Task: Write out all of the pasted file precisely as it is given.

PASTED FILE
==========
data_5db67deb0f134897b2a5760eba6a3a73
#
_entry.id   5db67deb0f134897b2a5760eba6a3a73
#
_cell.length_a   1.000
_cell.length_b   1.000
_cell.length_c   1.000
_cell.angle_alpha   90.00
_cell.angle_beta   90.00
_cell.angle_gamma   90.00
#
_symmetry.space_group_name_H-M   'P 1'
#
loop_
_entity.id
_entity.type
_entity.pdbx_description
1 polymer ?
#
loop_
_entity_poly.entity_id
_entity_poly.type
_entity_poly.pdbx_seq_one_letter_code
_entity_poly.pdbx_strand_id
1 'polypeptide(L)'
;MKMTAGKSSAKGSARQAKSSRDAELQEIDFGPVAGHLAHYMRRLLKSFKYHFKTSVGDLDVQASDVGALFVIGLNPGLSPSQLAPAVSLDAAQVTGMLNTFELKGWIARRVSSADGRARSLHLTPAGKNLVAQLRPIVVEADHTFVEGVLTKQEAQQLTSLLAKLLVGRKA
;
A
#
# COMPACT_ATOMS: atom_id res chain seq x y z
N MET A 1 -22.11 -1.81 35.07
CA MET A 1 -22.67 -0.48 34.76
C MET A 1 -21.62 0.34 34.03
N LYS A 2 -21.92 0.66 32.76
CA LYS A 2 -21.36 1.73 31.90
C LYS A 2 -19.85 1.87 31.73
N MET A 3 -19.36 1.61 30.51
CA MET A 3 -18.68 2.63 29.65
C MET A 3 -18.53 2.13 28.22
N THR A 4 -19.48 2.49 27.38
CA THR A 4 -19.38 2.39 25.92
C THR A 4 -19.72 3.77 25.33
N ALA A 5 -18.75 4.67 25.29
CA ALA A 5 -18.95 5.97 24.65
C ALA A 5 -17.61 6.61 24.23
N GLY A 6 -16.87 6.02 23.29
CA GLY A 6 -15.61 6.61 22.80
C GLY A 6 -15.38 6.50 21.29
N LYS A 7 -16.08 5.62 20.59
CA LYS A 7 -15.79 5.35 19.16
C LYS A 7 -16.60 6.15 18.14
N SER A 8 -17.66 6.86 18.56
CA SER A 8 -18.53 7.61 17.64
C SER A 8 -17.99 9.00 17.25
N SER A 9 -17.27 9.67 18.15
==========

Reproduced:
data_5db67deb0f134897b2a5760eba6a3a73
#
_entry.id   5db67deb0f134897b2a5760eba6a3a73
#
_cell.length_a   1.000
_cell.length_b   1.000
_cell.length_c   1.000
_cell.angle_alpha   90.00
_cell.angle_beta   90.00
_cell.angle_gamma   90.00
#
_symmetry.space_group_name_H-M   'P 1'
#
loop_
_entity.id
_entity.type
_entity.pdbx_description
1 polymer ?
#
loop_
_entity_poly.entity_id
_entity_poly.type
_entity_poly.pdbx_seq_one_letter_code
_entity_poly.pdbx_strand_id
1 'polypeptide(L)'
;MKMTAGKSSAKGSARQAKSSRDAELQEIDFGPVAGHLAHYMRRLLKSFKYHFKTSVGDLDVQASDVGALFVIGLNPGLSPSQLAPAVSLDAAQVTGMLNTFELKGWIARRVSSADGRARSLHLTPAGKNLVAQLRPIVVEADHTFVEGVLTKQEAQQLTSLLAKLLVGRKA
;
A
#
# COMPACT_ATOMS: atom_id res chain seq x y z
N MET A 1 -22.11 -1.81 35.07
CA MET A 1 -22.67 -0.48 34.76
C MET A 1 -21.62 0.34 34.03
N LYS A 2 -21.92 0.66 32.76
CA LYS A 2 -21.36 1.73 31.90
C LYS A 2 -19.85 1.87 31.73
N MET A 3 -19.36 1.61 30.51
CA MET A 3 -18.68 2.63 29.65
C MET A 3 -18.53 2.13 28.22
N THR A 4 -19.48 2.49 27.38
CA THR A 4 -19.38 2.39 25.92
C THR A 4 -19.72 3.77 25.33
N ALA A 5 -18.75 4.67 25.29
CA ALA A 5 -18.95 5.97 24.65
C ALA A 5 -17.61 6.61 24.23
N GLY A 6 -16.87 6.02 23.29
CA GLY A 6 -15.61 6.61 22.80
C GLY A 6 -15.38 6.50 21.29
N LYS A 7 -16.08 5.62 20.59
CA LYS A 7 -15.79 5.35 19.16
C LYS A 7 -16.60 6.15 18.14
N SER A 8 -17.66 6.86 18.56
CA SER A 8 -18.53 7.61 17.64
C SER A 8 -17.99 9.00 17.25
N SER A 9 -17.27 9.67 18.15